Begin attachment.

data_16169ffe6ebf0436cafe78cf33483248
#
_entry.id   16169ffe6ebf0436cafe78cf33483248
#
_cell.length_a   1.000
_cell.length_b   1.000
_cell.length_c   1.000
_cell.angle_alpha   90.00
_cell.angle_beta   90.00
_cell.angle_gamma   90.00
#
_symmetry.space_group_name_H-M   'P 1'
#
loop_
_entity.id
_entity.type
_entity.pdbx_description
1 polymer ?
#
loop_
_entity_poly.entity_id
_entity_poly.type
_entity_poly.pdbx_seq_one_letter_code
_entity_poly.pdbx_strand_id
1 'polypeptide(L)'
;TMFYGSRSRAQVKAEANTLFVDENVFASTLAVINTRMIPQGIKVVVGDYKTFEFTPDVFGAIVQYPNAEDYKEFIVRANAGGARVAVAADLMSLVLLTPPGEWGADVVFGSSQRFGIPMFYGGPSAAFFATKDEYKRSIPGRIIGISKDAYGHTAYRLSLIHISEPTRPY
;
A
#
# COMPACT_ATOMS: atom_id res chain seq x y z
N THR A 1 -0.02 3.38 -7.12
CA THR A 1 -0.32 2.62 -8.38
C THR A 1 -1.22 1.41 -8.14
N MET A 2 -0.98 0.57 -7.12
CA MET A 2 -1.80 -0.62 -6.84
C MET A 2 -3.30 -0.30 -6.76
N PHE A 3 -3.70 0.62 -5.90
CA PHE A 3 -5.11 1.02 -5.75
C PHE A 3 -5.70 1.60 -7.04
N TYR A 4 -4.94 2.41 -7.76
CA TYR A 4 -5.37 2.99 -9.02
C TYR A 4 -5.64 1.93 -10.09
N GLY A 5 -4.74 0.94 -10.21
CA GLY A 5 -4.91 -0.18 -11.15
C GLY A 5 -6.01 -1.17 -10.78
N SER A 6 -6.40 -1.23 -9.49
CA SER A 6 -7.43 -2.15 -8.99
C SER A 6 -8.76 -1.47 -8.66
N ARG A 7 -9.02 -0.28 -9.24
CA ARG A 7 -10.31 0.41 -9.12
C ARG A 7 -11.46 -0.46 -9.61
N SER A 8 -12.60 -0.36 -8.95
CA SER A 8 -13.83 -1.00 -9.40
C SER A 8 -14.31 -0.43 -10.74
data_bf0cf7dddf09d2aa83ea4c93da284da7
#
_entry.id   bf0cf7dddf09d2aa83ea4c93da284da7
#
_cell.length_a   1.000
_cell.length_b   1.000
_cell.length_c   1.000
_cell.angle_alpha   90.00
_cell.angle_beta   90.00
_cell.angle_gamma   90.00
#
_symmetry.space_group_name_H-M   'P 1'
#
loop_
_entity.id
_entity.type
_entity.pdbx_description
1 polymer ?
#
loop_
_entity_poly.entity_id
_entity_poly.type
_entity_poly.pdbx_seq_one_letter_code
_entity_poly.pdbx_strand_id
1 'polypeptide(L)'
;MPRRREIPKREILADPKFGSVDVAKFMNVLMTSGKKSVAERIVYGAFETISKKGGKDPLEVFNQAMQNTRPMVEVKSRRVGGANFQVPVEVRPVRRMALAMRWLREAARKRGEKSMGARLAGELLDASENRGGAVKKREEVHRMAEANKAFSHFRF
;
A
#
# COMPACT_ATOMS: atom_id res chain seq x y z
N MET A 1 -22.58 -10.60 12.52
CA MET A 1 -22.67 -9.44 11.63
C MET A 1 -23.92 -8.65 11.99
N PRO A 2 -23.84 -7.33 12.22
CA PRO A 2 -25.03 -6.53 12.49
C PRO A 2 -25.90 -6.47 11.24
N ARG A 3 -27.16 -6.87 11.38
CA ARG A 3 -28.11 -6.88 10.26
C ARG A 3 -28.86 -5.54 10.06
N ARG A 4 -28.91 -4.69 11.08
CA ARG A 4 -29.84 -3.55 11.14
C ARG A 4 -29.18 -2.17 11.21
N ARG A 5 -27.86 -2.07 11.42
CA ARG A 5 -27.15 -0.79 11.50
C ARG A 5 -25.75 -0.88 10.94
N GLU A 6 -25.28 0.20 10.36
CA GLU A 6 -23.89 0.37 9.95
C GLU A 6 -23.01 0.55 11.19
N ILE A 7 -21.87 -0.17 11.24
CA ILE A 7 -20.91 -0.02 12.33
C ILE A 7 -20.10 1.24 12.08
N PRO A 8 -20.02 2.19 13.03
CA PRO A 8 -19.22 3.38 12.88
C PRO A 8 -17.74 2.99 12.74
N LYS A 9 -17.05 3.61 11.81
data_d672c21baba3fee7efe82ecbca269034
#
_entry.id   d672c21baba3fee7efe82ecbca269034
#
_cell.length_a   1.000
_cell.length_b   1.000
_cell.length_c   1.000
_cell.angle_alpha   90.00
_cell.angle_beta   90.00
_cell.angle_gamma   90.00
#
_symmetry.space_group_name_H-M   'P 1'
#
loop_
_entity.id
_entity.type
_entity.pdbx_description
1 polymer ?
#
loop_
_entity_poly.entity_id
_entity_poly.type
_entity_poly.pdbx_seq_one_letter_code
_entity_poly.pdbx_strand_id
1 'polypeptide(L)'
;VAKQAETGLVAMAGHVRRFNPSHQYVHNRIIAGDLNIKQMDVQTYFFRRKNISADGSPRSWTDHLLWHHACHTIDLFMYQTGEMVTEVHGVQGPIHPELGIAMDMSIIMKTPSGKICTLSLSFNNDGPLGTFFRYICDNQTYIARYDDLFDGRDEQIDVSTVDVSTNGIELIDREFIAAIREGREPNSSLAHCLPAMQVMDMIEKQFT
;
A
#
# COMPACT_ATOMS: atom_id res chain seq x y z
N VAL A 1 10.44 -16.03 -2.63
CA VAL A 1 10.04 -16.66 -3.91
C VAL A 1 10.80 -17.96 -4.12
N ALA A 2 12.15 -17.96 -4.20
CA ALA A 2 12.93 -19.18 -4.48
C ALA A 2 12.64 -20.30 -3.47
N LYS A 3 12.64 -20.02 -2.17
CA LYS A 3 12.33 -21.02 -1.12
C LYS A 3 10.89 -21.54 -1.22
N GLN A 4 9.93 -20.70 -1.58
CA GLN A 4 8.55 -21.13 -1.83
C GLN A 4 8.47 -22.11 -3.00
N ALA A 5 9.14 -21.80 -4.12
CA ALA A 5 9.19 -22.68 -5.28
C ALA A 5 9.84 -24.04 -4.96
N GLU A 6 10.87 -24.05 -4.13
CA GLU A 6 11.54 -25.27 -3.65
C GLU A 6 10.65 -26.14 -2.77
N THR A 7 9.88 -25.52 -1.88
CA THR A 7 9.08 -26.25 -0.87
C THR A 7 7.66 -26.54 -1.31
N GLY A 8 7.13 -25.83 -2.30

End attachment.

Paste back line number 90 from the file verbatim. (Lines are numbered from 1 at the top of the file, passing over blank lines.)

C PRO A 2 -25.90 -6.47 11.24